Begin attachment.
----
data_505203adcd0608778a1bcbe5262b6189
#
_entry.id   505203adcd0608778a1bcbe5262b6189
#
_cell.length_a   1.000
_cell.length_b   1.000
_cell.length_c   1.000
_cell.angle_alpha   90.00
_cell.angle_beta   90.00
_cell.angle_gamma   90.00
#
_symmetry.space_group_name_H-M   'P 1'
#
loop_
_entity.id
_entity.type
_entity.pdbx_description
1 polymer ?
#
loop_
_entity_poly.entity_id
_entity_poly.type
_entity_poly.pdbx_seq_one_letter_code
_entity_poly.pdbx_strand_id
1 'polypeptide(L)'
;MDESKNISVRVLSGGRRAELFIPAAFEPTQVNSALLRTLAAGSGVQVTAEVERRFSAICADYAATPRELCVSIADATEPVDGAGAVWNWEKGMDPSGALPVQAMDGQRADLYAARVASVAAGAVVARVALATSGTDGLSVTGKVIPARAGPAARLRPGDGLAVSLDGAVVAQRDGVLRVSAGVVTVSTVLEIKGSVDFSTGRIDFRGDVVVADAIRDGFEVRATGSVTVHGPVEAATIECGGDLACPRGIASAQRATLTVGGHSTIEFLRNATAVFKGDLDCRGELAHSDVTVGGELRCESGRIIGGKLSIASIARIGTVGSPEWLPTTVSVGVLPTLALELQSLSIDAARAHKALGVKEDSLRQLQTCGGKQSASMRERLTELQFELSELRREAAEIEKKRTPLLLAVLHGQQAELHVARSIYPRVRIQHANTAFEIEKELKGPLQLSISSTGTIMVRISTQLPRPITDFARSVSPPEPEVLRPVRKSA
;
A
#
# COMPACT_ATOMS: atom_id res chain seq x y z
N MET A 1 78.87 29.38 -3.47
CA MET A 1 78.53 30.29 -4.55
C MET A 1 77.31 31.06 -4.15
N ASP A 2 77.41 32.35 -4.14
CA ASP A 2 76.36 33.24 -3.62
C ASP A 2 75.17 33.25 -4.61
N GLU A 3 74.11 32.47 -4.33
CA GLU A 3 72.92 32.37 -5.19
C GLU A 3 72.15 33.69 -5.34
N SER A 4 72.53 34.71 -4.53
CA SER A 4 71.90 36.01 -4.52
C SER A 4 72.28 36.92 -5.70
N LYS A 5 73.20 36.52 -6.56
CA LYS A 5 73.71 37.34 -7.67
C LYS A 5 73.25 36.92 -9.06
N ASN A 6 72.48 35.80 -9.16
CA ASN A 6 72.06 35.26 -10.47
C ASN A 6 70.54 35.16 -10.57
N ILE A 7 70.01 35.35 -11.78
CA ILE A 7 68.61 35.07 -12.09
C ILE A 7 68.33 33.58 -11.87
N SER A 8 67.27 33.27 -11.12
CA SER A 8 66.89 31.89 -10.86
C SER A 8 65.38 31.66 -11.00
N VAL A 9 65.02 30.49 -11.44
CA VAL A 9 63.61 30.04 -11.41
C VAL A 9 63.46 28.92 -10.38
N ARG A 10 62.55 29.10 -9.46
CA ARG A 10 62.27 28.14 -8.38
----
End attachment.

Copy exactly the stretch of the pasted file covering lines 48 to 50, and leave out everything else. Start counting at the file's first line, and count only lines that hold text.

C ASN A 6 70.54 35.16 -10.57
N ILE A 7 70.01 35.35 -11.78
CA ILE A 7 68.61 35.07 -12.09